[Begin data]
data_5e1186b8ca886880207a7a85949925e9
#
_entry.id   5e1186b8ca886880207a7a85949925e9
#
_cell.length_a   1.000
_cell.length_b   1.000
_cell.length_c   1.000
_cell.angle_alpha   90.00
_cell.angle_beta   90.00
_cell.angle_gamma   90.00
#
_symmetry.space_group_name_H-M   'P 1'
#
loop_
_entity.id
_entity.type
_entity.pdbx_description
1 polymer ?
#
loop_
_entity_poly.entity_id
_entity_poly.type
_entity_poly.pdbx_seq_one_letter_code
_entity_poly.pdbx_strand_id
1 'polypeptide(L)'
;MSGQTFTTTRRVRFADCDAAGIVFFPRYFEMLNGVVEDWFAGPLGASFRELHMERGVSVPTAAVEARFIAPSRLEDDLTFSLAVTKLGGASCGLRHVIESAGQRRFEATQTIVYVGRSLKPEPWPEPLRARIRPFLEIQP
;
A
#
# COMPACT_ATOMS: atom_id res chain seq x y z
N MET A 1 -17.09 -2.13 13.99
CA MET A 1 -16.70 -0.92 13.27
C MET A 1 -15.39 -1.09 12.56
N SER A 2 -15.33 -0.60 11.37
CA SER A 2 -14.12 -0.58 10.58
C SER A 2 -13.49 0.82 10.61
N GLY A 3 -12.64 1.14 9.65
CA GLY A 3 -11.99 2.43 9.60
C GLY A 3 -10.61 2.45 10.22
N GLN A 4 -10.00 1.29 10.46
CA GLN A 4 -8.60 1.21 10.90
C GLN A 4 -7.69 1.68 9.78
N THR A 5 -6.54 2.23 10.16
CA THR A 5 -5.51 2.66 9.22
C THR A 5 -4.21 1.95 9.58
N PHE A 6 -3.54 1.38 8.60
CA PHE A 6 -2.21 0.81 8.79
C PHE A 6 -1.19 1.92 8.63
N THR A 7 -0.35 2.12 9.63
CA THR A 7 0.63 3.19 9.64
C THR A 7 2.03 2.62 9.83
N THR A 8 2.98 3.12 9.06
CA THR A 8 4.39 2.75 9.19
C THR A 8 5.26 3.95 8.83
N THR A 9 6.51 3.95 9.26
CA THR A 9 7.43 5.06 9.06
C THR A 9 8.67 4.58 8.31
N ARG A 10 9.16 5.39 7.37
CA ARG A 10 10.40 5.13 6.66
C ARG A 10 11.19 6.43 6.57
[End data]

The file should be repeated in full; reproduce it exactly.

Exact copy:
data_5e1186b8ca886880207a7a85949925e9
#
_entry.id   5e1186b8ca886880207a7a85949925e9
#
_cell.length_a   1.000
_cell.length_b   1.000
_cell.length_c   1.000
_cell.angle_alpha   90.00
_cell.angle_beta   90.00
_cell.angle_gamma   90.00
#
_symmetry.space_group_name_H-M   'P 1'
#
loop_
_entity.id
_entity.type
_entity.pdbx_description
1 polymer ?
#
loop_
_entity_poly.entity_id
_entity_poly.type
_entity_poly.pdbx_seq_one_letter_code
_entity_poly.pdbx_strand_id
1 'polypeptide(L)'
;MSGQTFTTTRRVRFADCDAAGIVFFPRYFEMLNGVVEDWFAGPLGASFRELHMERGVSVPTAAVEARFIAPSRLEDDLTFSLAVTKLGGASCGLRHVIESAGQRRFEATQTIVYVGRSLKPEPWPEPLRARIRPFLEIQP
;
A
#
# COMPACT_ATOMS: atom_id res chain seq x y z
N MET A 1 -17.09 -2.13 13.99
CA MET A 1 -16.70 -0.92 13.27
C MET A 1 -15.39 -1.09 12.56
N SER A 2 -15.33 -0.60 11.37
CA SER A 2 -14.12 -0.58 10.58
C SER A 2 -13.49 0.82 10.61
N GLY A 3 -12.64 1.14 9.65
CA GLY A 3 -11.99 2.43 9.60
C GLY A 3 -10.61 2.45 10.22
N GLN A 4 -10.00 1.29 10.46
CA GLN A 4 -8.60 1.21 10.90
C GLN A 4 -7.69 1.68 9.78
N THR A 5 -6.54 2.23 10.16
CA THR A 5 -5.51 2.66 9.22
C THR A 5 -4.21 1.95 9.58
N PHE A 6 -3.54 1.38 8.60
CA PHE A 6 -2.21 0.81 8.79
C PHE A 6 -1.19 1.92 8.63
N THR A 7 -0.35 2.12 9.63
CA THR A 7 0.63 3.19 9.64
C THR A 7 2.03 2.62 9.83
N THR A 8 2.98 3.12 9.06
CA THR A 8 4.39 2.75 9.19
C THR A 8 5.26 3.95 8.83
N THR A 9 6.51 3.95 9.26
CA THR A 9 7.43 5.06 9.06
C THR A 9 8.67 4.58 8.31
N ARG A 10 9.16 5.39 7.37
CA ARG A 10 10.40 5.13 6.66
C ARG A 10 11.19 6.43 6.57